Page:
I found this film disturbing, because it illustrates starkly how foreign a concept democracy has become to the Chinese. This film follows an election campaign for class monitors/prefects in a Chinese primary school, and there is a scene where the teacher struggles to explain what a democracy is, and the children at first struggle to understand the concept of voting for their leaders. Once they get into their stride however, the insults and backstabbing really take off amongst the candidates! So, much like any British general election! This is a very inciteful documentary into the difficulties the Chinese may face in moving towards a democratic future, but there are moments of sheer joy for the viewer.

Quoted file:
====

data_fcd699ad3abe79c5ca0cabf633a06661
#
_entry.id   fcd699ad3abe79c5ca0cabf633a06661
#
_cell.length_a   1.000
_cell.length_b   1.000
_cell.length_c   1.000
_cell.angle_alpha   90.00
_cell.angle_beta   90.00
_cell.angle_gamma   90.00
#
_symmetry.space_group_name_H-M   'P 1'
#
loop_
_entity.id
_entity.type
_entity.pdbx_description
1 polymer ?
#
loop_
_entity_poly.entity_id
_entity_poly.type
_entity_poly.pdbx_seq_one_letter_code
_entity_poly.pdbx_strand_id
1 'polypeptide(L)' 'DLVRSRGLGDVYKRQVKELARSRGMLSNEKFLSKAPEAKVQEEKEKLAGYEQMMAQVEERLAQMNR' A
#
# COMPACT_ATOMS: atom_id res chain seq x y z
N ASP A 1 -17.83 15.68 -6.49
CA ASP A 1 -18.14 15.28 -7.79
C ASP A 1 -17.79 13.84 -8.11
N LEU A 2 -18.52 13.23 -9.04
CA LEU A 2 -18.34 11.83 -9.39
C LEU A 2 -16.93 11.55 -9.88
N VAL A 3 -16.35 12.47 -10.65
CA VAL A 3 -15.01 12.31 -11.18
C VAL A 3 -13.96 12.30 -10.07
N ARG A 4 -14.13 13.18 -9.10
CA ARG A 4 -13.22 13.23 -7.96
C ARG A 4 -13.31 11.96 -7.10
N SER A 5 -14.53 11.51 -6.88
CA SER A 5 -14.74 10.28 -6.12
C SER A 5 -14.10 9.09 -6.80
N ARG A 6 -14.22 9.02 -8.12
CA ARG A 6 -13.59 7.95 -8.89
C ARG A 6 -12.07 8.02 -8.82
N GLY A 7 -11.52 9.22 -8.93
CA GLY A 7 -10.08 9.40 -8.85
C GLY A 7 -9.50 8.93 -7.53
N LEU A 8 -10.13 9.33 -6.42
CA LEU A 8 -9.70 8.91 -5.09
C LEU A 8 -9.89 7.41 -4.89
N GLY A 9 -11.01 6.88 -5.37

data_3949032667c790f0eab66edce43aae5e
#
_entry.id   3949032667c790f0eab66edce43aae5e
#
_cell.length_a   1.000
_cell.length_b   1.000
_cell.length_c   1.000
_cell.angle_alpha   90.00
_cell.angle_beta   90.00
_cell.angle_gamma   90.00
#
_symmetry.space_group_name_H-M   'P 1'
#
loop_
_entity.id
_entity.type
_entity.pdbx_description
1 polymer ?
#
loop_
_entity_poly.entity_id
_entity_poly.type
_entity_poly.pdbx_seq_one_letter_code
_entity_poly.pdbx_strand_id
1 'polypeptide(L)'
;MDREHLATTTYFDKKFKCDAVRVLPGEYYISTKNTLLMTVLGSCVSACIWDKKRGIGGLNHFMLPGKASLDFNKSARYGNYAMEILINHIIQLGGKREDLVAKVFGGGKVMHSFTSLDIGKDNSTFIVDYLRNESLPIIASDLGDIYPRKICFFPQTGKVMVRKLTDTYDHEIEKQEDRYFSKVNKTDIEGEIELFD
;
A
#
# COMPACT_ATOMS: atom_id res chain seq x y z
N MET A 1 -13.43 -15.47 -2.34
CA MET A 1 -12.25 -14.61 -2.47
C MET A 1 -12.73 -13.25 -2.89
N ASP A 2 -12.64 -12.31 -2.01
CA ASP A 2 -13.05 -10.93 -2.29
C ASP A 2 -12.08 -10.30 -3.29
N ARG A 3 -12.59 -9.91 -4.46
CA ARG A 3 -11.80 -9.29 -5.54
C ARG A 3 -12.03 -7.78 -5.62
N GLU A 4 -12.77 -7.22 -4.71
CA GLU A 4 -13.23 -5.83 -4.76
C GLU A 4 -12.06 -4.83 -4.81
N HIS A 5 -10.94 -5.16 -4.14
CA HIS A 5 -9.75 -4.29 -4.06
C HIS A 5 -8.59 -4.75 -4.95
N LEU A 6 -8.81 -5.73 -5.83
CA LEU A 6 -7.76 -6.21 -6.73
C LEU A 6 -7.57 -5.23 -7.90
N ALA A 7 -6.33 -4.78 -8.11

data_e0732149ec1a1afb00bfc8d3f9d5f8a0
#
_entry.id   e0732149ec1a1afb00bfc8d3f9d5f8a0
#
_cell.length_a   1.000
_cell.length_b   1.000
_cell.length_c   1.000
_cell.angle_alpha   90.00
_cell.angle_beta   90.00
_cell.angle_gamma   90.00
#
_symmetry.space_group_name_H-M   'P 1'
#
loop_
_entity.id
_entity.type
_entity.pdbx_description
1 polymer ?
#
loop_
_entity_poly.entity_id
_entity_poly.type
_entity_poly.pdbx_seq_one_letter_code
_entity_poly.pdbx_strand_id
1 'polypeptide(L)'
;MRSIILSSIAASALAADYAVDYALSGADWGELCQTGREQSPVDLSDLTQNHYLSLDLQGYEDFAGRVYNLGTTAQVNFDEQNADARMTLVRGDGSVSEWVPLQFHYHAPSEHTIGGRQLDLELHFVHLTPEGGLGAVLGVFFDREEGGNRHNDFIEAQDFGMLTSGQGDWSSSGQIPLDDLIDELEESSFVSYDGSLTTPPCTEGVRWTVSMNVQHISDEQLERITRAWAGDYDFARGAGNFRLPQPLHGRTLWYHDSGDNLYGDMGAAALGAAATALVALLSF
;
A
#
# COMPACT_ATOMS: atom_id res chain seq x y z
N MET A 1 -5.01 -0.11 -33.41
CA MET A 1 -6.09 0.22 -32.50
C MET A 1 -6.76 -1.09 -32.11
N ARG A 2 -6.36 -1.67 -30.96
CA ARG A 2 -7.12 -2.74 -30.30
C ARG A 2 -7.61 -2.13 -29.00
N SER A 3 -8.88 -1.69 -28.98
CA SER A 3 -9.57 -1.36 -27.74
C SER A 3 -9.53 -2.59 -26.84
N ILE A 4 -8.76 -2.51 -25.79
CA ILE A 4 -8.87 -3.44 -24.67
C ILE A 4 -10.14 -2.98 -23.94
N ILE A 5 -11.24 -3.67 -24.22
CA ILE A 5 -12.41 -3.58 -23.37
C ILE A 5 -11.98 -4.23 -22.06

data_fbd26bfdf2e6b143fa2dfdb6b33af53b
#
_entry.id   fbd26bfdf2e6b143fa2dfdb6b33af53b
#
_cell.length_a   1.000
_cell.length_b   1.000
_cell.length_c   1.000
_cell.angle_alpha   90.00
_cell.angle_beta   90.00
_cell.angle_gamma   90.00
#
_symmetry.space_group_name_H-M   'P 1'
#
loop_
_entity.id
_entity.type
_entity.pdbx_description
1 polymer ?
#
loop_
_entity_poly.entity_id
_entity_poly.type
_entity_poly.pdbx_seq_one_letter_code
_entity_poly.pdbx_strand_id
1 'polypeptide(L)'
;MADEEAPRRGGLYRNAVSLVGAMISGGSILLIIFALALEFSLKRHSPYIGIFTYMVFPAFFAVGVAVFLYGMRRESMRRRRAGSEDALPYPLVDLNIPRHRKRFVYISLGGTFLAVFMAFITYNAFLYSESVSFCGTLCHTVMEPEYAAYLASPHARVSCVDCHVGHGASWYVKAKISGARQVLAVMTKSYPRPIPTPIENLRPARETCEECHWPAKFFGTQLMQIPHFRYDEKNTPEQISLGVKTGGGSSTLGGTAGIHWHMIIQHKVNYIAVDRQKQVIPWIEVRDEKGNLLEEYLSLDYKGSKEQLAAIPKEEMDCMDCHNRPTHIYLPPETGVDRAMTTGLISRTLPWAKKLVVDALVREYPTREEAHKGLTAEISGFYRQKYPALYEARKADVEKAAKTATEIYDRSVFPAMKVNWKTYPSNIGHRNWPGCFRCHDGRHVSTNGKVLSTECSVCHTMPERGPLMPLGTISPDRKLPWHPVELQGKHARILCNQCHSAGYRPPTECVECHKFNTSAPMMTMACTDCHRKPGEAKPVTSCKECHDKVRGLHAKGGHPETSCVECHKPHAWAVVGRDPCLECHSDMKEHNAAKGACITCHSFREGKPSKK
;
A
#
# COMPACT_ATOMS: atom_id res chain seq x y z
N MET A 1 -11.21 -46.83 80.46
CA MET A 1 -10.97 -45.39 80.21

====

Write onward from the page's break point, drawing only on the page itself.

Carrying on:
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0 out of 1 people found the following review useful:

a democratic vote in china

7/10
Author: watsonlt from United States
4 December 2008

*** This review may contain spoilers ***

"Please Vote For Me" is a documentary film based on a school in the city of Wuhan, China. The film follows three young children who were chosen by their teacher to run for election to be the class monitor. Since China is a communist country in which the people cannot vote for their leaders, it is a big deal that the children are able to vote for their own class monitor and have a choice. The kids are fourth graders at a primary school called Evergreen Primary and include two boys and one girl; Cheng Cheng, Luo Lei, and Xiaofei.

Cheng Cheng, Luo Lei and Xiaofei all begin campaigning to become their class' class monitor. Almost immediately their parents want to get involved in some form. Whether it was helping them memorize their speech, telling them they are playing the flute horribly or bringing in favors to bribe the classmates of their child they were involved throughout the whole endeavor.